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Monday, December 01, 2008

"Stanford Challenge" Founder Dead

Some of you may know Kelly Tripplehorn as the founder of the "I53 Network" and more specifically, the "Stanford Challenge." The latter was so-called because to collect a certain amount of prize money (initially $1000, then raised to a symbolic $5300) the successful challenger would have to have their 'solution' to the problem of induction accepted and published in the Stanford Encyclopedia of Philosophy.

Most people recognized this as a trite regurgitation of presuppositionalist Christian apologetics, and more than a few engaged with Tripplehorn, although his was just one of several absurd challenges offered by cocksure theists like Harun Yahya or Kent Hovind.

Alas, Tripplehorn's challenge is now defunct. According to his obituary, he passed away over Thanksgiving weekend, cutting short educational plans to complete his masters in religion and potential study for a doctorate in Israel. He was only 26, and though no details are given for his manner of death, there is a suggestion to donations to mental health charities, particularly those dealing with bipolar disorder. I can only infer from this that Tripplehorn himself was plagued by this disorder, and I wonder if his death was a result.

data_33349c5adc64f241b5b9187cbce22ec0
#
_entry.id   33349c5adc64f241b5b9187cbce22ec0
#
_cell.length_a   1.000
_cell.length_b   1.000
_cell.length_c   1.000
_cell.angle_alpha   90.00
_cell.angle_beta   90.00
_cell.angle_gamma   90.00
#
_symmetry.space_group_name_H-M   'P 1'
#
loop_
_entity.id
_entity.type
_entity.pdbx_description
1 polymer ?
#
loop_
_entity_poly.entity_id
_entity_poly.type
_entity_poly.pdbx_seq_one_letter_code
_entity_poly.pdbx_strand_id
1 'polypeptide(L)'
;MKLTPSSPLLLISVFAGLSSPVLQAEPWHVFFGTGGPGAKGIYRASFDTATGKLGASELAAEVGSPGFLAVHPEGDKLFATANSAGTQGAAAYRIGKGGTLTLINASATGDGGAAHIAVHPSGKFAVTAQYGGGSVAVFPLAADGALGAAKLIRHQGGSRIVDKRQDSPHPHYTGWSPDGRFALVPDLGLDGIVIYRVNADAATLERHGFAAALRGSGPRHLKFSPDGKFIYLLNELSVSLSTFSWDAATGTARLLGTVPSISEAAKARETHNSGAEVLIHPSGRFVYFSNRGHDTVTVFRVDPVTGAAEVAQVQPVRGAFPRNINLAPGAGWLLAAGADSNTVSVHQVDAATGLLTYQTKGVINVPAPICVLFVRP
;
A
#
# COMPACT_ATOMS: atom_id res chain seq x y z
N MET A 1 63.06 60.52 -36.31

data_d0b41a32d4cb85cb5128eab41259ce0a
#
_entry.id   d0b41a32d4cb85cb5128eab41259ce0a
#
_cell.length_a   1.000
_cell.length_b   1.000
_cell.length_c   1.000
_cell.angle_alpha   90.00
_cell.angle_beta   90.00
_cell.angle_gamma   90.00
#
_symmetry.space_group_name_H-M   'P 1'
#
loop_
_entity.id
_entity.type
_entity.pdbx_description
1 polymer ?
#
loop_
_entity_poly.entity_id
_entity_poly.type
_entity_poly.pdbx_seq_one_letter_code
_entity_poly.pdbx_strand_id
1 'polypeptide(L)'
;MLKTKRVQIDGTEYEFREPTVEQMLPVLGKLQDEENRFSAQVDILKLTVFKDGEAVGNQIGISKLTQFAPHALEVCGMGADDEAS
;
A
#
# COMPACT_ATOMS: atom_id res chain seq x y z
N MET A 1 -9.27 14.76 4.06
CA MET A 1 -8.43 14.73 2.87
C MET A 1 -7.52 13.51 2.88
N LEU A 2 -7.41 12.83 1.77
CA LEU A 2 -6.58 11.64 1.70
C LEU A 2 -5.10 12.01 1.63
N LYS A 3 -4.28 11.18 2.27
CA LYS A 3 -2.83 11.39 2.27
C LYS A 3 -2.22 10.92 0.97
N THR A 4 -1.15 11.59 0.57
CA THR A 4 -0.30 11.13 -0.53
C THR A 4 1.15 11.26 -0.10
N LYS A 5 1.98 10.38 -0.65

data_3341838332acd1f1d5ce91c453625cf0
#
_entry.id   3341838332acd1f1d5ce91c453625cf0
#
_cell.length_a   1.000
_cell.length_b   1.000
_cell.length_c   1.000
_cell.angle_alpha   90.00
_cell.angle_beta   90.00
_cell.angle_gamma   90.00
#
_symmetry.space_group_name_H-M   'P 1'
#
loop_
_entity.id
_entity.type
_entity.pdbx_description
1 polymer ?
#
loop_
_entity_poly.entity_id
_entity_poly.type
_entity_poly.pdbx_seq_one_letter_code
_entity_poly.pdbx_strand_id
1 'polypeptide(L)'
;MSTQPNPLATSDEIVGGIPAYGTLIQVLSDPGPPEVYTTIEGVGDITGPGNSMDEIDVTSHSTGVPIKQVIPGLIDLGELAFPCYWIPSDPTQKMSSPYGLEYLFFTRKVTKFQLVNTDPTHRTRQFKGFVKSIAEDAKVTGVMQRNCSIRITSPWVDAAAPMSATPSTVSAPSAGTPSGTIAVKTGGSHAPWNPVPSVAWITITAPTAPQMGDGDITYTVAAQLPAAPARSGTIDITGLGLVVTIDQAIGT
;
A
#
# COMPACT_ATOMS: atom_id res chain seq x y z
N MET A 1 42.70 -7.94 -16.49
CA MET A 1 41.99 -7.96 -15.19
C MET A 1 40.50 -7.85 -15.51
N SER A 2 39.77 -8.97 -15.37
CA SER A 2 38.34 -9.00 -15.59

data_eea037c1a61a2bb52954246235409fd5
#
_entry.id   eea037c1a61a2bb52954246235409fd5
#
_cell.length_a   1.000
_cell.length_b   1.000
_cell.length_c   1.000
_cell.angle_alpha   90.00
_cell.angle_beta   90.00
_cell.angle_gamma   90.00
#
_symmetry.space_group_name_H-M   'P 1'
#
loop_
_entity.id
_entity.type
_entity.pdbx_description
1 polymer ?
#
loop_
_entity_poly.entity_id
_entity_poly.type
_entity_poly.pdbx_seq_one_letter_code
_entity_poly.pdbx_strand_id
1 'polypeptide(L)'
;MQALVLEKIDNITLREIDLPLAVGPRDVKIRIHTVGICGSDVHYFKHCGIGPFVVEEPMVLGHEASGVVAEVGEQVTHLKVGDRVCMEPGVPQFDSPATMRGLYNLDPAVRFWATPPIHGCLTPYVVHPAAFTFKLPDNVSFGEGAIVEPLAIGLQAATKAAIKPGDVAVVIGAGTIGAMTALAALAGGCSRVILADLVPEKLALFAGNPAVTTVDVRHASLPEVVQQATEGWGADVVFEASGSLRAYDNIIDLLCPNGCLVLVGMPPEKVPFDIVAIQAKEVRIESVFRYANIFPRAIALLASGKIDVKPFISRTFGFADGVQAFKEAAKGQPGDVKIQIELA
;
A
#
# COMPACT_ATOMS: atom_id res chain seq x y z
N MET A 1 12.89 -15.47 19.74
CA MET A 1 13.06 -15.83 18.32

As a fellow D/FW resident, I had hoped at some point to interact with Tripplehorn in some capacity. He seemed to be an enthusiastic and friendly individual, if horribly misinformed, and I had thought that we could have at least had a good exchange. Strangely enough, I do feel a bit of a loss at his passing, even though we never met; I felt compelled to make a donation on his behalf to the Child and Adolescent Bipolar Foundation.

I don't know if his religious experiences were in any way connected with any mental illness he may have been struggling with, but I know that this has been the case for others like him. I plan to spend this month reflecting on the theological confrontations in which I've been engaged in the past; while I may at times mock the ridiculousness of theistic superstitious claims, I should not forget that they are taken quite seriously by many people, and that a life lived superstitiously is usually preferable to a life cut short by self-imposed tragedy.

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